After taking nearly four years to respond to a Freedom of Information Act request, the U.S. immigration agency is demanding $111,930 for records that describe what is in a government database of claims for U.S. citizenship – not the actual database itself.
Balking at the agency’s request, the non-profit group that filed the FOIA says the U.S. Citizenship and Immigration Services (USCIS) is acting contrary to President Barack Obama’s openness directive, creating “arbitrary cost barriers” to what should be public information, and may be illegal.
The Transactional Records and Access Clearinghouse, a Syracuse University-based research ...
Yesterday, the Senate moved one step closer to passing S. 1639, the Comprehensive Immigration Reform Bill, which has been less than popular with the public, and with those on the left, the center left, the center right and the right. Of course, some are supporting the bill, but sadly, lobbying records are no help in determing who might be supporting it.Continue reading
Last night President Bush proposed a National ID card to help identify legal citizens and control illegal immigration. Garance Franke-Ruta at TAPPED asks if Bush's speechwriters read the New York Times before writing this part of the speech:
Whoever wrote this speech obviously hasn't been reading The New York Times lately, or he'd have known that the reason we don't have a tamper-proof card already is because of the self-dealing ways of a certain Kentucky Republican known to his local paper as "The Prince of Pork".That "Prince of Pork" happens to be Rep. Hal Rogers (R-KY), notorious for his earmarking:
Instead, the road to delivering this critical antiterrorism tool has taken detours to locations, companies and groups often linked to Representative Harold Rogers, a Kentucky Republican who is the powerful chairman of the House subcommittee that controls the Homeland Security budget. It is a route that has benefited Mr. Rogers, creating jobs in his home district and profits for companies that are donors to his political causes. The congressman has also taken 11 trips — including six to Hawaii — on the tab of an organization that until this week was to profit from a no-bid contract Mr. Rogers helped arrange. Work has even been set aside for a tiny start-up company in Kentucky that employs John Rogers, the congressman's son. "Something stinks in Corbin," said Jay M. Meier, senior securities analyst at MJSK Equity Research in Minneapolis, which follows the identification card industry, referring to the Kentucky community of 8,000 that has perhaps benefited the most from Mr. Rogers's interventions. "And it is the sickest example of what is wrong with our homeland security agenda that I can find."The Washington Post previously reported on Rogers' homeland security largesse. The congressman had gotten funds for Reveal Technologies, his largest PAC contributor, to provide small and medium sized explosion-detection scanners to airports through funds in the Transport Security Administration budget. The scanners wound up running at a quarter of the speed of larger machines. So, if you're upset about the lack of movement on a National ID card (as the President ought to be considering his speech last night) or if you are standing in a long line while somebody's bags get searched by a slow machine you can always raise your fist and shake it at Rep. Hal Rogers. Continue reading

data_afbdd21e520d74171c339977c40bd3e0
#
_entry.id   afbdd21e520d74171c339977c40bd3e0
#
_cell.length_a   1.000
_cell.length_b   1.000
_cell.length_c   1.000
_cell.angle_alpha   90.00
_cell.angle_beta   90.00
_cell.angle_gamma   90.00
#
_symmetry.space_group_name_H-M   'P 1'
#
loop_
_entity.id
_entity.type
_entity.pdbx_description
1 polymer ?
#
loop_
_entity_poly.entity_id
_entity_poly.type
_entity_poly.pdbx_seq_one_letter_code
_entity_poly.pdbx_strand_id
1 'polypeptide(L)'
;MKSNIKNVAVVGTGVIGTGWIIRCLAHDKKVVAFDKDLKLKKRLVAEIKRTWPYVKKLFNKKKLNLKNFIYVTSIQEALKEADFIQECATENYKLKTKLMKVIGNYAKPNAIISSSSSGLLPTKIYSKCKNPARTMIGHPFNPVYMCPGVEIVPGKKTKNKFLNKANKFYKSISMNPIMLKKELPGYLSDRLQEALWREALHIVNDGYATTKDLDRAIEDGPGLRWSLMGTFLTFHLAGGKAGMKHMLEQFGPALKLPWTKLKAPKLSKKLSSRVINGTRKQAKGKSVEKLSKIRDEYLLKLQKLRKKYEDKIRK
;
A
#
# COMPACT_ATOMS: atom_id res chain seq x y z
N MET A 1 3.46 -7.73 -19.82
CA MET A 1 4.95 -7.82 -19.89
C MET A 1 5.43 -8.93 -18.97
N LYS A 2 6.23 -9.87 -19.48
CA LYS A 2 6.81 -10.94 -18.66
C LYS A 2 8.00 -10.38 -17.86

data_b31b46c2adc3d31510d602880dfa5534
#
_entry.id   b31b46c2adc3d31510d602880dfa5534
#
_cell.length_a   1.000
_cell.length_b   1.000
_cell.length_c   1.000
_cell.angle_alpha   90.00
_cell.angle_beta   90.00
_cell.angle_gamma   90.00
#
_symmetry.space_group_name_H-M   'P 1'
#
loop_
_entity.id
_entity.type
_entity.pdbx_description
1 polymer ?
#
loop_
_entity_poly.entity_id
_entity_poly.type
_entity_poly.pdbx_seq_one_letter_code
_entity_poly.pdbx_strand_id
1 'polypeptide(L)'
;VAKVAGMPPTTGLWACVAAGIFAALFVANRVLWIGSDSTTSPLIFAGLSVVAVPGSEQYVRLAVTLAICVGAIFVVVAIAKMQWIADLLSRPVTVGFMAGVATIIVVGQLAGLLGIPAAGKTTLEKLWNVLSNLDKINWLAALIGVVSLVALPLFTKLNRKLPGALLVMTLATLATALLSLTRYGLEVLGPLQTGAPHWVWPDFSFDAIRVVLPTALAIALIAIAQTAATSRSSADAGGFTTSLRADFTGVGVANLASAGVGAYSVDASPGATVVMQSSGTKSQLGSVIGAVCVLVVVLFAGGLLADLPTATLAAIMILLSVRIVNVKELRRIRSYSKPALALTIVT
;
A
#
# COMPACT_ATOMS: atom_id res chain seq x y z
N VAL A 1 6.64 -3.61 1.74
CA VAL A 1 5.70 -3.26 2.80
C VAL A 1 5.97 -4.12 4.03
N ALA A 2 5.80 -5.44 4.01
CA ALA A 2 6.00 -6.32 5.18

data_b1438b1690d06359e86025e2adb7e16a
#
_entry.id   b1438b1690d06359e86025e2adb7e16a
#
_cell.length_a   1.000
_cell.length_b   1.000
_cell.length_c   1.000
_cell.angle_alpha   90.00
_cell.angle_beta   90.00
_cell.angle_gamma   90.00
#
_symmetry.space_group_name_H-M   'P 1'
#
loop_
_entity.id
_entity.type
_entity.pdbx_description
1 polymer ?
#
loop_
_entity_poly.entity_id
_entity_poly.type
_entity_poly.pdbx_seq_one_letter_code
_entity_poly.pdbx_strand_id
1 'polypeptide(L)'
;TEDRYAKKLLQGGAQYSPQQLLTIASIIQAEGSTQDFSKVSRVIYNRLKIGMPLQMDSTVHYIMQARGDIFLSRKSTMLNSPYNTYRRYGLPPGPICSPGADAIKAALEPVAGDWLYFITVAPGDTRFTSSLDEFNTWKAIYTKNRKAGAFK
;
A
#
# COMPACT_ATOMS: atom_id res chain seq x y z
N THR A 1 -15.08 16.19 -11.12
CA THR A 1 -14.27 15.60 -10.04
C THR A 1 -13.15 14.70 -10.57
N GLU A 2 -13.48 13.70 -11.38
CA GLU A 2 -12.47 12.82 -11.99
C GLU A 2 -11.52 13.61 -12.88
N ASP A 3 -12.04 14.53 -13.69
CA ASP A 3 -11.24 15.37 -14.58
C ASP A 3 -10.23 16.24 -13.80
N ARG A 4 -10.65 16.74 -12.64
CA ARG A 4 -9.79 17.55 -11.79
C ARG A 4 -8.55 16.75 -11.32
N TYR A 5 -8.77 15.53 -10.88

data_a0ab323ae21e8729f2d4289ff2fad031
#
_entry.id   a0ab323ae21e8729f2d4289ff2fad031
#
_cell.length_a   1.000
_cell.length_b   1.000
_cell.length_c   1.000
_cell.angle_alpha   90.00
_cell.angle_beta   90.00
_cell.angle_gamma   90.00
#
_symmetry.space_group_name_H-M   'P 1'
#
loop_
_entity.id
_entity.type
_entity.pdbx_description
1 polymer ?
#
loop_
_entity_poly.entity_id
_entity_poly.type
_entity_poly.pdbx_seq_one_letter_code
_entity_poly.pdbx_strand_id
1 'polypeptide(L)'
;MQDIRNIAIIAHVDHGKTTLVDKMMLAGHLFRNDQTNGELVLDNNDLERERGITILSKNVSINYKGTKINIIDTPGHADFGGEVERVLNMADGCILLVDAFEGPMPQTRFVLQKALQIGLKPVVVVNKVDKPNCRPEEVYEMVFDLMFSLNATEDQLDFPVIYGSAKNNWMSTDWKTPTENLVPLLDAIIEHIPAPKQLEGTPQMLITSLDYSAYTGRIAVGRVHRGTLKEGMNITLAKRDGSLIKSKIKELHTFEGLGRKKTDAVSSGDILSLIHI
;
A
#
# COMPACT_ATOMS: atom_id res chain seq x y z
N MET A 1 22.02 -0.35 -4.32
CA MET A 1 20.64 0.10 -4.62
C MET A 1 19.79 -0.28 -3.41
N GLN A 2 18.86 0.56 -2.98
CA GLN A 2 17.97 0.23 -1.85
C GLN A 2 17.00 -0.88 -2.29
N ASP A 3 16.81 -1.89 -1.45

Today’s nationwide immigration boycott – in which untold thousands of legal and illegal immigrants will be taking up position in the streets instead of their accustomed supporting roles in the background – is a rare example of unscripted politics in modern America.
Most political discourse these days is so predictable that insiders can recite the lines of both sides on the Sunday-morning talk shows even if the sound is on mute. Professionals handle these sorts of things: you’ve got your Astroturf campaigns, your grass-tops campaigns, email campaigns, talk radio campaigns – all tuned just so for maximum impact on Capitol Hill. Whole armies of specialists take up position inside the Beltway to manage such campaigns every working day of the year. The hoi polloi is often recruited for these campaigns – every army needs an infantry – but the battle plans tend to be drawn up on K Street.Continue reading
Despite the inability of a deeply-split Congress to pass any kind of immigration bill before heading off for their Easter recess, the surprisingly large and widespread turnouts of marchers around the country – largely Hispanic – are keeping this issue very much alive. That’s making a lot of politicians nervous, and for good reason. Unlike most issues dealt with in Washington, this one isn’t being carefully stage-managed solely by the usual inside-the-Beltway operatives: lobbyists, PR companies, and money men. In fact, looked at through the lens of money in politics, the immigration issue is almost invisible. A search of the Center for Responsive Politics’ OpenSecrets website shows eight PACs with “immigration” in their names: • Americans Against Illegal Immigration • Americans for Legal ImmigrationContinue reading